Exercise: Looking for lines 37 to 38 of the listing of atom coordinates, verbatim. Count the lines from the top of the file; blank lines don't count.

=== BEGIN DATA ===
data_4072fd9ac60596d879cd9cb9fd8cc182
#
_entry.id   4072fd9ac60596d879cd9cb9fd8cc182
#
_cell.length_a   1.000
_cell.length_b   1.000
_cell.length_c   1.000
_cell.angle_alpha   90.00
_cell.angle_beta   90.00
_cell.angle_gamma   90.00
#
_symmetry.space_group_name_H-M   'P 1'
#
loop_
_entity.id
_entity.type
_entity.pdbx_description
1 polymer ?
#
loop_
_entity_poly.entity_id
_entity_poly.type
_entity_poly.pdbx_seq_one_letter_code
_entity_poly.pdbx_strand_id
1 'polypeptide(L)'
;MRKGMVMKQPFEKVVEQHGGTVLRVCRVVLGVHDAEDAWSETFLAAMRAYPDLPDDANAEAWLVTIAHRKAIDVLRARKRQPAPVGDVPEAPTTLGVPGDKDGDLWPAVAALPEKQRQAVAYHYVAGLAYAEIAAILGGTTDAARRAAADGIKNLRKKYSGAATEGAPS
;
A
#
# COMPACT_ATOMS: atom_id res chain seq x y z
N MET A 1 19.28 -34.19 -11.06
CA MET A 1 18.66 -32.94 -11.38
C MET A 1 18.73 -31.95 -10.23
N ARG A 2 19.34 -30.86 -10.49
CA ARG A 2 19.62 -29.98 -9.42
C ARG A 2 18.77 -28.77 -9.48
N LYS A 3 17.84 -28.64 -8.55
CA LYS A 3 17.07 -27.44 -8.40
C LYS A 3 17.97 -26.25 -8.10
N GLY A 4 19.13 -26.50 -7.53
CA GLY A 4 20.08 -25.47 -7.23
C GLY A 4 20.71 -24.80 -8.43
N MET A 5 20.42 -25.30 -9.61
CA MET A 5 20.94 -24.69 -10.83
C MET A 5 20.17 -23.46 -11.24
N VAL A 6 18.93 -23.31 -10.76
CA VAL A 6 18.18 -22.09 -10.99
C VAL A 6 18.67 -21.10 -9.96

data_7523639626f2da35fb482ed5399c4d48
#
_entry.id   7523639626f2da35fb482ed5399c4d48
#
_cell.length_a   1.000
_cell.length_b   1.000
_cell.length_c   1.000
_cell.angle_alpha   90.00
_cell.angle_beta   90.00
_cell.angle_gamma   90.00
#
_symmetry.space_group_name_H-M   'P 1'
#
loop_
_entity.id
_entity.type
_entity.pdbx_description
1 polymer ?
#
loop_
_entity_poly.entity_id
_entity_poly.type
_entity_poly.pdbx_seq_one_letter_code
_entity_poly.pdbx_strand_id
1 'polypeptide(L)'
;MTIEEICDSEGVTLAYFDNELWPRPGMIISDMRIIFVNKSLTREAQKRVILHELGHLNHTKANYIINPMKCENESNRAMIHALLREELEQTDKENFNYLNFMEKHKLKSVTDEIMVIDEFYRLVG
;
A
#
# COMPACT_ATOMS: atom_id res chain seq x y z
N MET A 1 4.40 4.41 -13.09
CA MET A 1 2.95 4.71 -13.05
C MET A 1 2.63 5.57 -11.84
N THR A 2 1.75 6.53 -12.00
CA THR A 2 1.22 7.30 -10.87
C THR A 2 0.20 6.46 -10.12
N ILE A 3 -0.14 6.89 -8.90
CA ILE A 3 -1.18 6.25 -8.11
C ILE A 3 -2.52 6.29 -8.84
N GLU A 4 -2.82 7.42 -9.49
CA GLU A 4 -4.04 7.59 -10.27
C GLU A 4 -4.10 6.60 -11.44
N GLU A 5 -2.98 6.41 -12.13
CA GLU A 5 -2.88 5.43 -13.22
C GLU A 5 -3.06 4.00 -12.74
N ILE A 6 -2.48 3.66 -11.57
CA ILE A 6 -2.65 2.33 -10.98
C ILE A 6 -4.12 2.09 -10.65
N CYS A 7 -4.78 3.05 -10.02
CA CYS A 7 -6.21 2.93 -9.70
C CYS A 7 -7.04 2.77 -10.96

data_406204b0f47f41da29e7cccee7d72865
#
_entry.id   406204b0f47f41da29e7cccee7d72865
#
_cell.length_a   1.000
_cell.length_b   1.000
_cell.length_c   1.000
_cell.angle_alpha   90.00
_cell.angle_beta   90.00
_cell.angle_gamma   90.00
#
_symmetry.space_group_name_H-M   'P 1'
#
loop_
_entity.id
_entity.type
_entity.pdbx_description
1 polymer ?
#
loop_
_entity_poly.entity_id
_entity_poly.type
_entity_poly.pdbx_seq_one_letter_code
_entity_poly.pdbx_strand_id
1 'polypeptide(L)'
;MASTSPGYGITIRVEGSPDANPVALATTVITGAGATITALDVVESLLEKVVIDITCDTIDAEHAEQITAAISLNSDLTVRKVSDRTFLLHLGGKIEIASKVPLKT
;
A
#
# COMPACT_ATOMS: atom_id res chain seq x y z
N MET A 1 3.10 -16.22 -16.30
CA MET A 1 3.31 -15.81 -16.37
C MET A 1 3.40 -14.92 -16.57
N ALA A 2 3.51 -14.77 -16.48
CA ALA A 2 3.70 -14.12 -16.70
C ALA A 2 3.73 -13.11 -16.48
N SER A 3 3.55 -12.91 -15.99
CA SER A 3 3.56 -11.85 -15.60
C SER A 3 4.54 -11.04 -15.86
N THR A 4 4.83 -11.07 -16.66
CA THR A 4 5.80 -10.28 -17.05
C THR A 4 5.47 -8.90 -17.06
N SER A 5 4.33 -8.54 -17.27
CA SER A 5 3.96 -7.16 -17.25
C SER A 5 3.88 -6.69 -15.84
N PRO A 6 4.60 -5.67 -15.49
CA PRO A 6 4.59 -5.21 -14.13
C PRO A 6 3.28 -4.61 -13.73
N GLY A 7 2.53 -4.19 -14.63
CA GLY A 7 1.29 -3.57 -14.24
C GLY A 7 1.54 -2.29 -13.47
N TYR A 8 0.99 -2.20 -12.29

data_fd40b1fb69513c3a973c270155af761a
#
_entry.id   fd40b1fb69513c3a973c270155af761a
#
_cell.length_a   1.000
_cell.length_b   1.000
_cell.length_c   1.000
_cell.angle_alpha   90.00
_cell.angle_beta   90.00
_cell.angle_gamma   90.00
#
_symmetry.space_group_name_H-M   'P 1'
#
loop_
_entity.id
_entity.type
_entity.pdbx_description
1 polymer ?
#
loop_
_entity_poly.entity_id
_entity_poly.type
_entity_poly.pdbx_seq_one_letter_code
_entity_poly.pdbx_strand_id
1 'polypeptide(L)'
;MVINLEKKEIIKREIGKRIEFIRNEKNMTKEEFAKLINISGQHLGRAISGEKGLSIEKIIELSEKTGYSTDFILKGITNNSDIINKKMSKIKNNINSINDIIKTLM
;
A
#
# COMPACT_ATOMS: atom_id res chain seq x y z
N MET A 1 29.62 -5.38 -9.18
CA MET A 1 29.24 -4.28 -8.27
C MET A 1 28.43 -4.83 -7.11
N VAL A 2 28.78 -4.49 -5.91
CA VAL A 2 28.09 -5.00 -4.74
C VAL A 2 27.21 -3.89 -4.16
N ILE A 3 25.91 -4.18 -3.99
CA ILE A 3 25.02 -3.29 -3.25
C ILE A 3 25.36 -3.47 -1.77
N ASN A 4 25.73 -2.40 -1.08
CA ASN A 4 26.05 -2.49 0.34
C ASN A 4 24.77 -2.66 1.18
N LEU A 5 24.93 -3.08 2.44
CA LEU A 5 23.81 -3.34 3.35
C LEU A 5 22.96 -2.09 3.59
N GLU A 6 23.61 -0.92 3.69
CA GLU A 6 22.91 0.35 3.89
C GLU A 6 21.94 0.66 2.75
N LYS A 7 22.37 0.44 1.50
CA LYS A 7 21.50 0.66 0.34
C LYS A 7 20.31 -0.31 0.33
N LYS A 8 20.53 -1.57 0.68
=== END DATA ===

N LYS A 3 17.84 -28.64 -8.55
CA LYS A 3 17.07 -27.44 -8.40